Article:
Learning Disabilities: Theoretical and Research Issues
H. Lee Swanson, Barbara K. Keogh
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Publish Year note: First published in 1990
This volume has been developed as a direct result of a conference sponsored by the International Academy for Research in Learning Disabilities, held at the University of California at Los Angeles.
The text provides a review and critique of current research in the areas of intelligence, social cognition, achievement, and subtyping as they relate to learning disabilities. In addition, the concept that social behavior is an aspect of intelligence and the relationship between language and reading are discussed in detail by noted experts.
behavior scores of the LDPI group were significantly higher than both AA and HA groups, the LDPI's scores were well within the average normative range and can not be considered aberrant. The attention problem scores of the LDPI group, however, were both significantly higher than AA and HA groups, and their mean scores are one standard deviation above the normative mean. Not surprising, students who are later identified as LD have significantly high levels of attention problems as early as the
performance on passages of increasing difficulty. Comparison of the Good and Poor Comprehenders on the four grade-level passages of the Listening and Reading subtests (see Table 18.2) shows that the Good Comprehenders consistently earned higher scores on the individual passages of both subtests. Statistical analysis indicates that the Good Comprehenders were significantly superior on the 7th- and 9th-grade Listening passages and the 5th-, 7th-, and 9th-grade Reading passages. BOTH READING TESTS
relies on cues, prompts, verbal rehearsal, and other strategies to make factual information more understandable. However, with experience and practice in an academic domain, declarative knowledge (i.e., the reliance on facts) becomes replaced by procedures or specific cognitive routines that carry the function of knowledge with them. ACCESSIBILITY A second application related to how LD children represent knowledge (e.g., either declaratively or procedurally), is related to the accessibility of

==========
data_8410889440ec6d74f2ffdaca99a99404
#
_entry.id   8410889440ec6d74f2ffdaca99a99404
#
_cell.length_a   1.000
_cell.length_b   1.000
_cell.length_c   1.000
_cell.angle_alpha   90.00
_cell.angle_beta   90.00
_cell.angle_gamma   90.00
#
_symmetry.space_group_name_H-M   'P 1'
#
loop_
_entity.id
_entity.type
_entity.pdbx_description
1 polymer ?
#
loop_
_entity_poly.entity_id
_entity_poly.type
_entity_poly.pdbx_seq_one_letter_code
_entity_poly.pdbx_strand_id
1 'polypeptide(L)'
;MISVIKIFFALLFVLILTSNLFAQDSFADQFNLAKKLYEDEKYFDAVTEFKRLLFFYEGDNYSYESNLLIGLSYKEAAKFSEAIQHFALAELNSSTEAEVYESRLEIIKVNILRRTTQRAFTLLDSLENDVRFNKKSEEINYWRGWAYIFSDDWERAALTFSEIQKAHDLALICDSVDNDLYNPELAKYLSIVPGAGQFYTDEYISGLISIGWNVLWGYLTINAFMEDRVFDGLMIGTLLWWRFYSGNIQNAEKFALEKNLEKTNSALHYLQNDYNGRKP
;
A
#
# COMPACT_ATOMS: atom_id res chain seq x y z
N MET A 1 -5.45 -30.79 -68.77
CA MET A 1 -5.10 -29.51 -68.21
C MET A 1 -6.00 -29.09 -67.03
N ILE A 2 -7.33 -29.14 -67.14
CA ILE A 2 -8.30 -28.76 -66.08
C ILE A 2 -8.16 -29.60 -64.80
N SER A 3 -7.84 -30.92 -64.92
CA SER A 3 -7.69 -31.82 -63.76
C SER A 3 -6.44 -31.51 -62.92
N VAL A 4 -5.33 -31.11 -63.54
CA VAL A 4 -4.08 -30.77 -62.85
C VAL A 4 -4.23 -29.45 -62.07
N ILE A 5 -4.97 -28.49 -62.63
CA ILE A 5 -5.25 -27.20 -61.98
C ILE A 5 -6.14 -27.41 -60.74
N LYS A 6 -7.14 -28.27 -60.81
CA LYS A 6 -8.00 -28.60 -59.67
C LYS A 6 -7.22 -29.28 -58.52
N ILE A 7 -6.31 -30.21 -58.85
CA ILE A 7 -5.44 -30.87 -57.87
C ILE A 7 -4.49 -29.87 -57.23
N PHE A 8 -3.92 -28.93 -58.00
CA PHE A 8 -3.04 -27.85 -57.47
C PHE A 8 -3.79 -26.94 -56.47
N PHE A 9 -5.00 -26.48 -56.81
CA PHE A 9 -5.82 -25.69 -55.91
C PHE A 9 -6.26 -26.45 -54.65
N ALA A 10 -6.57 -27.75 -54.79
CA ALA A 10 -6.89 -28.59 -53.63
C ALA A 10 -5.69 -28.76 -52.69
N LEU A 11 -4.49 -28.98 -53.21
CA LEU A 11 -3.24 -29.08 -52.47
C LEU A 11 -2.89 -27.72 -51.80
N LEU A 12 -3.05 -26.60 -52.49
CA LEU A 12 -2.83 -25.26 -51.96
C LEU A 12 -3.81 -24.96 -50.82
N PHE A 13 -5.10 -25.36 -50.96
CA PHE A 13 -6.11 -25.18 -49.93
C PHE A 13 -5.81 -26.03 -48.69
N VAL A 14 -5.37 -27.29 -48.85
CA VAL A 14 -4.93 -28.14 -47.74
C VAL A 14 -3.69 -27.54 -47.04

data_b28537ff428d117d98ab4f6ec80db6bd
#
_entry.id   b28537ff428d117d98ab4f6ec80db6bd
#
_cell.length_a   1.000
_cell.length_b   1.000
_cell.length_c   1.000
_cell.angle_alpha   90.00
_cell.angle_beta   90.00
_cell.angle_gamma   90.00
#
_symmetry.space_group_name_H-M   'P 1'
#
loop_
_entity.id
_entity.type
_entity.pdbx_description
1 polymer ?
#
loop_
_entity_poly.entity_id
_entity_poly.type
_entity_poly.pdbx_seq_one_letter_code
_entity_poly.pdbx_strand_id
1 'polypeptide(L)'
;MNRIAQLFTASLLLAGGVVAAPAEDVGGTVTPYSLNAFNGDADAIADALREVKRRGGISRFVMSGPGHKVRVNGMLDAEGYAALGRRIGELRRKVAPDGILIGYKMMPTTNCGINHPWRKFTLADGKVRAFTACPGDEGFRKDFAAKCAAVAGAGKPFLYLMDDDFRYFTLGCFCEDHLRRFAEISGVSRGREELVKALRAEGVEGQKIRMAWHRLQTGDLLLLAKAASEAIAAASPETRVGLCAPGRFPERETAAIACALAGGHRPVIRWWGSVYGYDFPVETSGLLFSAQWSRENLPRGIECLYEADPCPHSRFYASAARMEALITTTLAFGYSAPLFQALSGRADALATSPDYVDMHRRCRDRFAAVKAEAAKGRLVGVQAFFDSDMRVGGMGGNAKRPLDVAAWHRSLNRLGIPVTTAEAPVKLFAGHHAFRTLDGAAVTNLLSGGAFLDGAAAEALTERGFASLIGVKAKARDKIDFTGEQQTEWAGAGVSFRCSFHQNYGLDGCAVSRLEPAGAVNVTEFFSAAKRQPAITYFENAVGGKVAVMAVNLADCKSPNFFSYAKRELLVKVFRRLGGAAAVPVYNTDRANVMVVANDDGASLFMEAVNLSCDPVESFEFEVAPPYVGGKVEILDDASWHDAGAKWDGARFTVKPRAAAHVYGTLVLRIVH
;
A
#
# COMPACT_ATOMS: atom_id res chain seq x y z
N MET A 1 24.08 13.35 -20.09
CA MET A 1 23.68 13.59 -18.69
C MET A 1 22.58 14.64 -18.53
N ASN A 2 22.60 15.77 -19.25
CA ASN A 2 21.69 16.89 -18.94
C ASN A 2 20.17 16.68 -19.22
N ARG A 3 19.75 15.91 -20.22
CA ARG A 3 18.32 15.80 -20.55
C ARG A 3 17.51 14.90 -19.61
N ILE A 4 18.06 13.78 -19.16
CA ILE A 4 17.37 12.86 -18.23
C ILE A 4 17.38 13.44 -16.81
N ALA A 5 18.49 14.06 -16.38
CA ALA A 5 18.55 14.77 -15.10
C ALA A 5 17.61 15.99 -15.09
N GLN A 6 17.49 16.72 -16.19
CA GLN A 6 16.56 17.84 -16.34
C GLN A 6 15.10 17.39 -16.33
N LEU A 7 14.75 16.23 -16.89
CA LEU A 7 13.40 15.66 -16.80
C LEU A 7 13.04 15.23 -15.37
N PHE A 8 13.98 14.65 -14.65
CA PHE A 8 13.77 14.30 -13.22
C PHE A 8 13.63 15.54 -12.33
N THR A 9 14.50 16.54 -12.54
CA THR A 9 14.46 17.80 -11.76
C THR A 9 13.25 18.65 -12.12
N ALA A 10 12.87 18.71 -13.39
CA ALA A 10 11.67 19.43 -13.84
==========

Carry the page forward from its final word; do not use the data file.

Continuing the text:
Weissberg-Benchell, J. (1989). The triple alliance for learning: Cognition, metacognition, & motivation. In C. McCormick, G. Miller, & M. Pressley (Eds.), Cognitive Strategy Research: From basic research to educational applications (pp. 33–63). New York: Springer-Verlag. Speece, D. L., McKinney, J. D., & Appelbaum, M. I. (1985). Classification and validation of behavioral subtypes of learning disabled children. Journal of Educational Psychology, 77, 67–77. Sternberg, R. J. (1977). Intelligence,
social competence of LD children, we are conducting a prospective study aimed at assessing factors related to social competence in learning disabled students and their classmates. A PROSPECTIVE STUDY OF BEHAVIORAL ADJUSTMENT AND ACCEPTANCE OF LD STUDENTS PRIOR TO IDENTIFICATION This study attempted to address the question: How do learning disabled students prior to identification (LDPA), low achieving (LA), average achieving (AA), and high achieving (HA) students compare on peer, teacher, and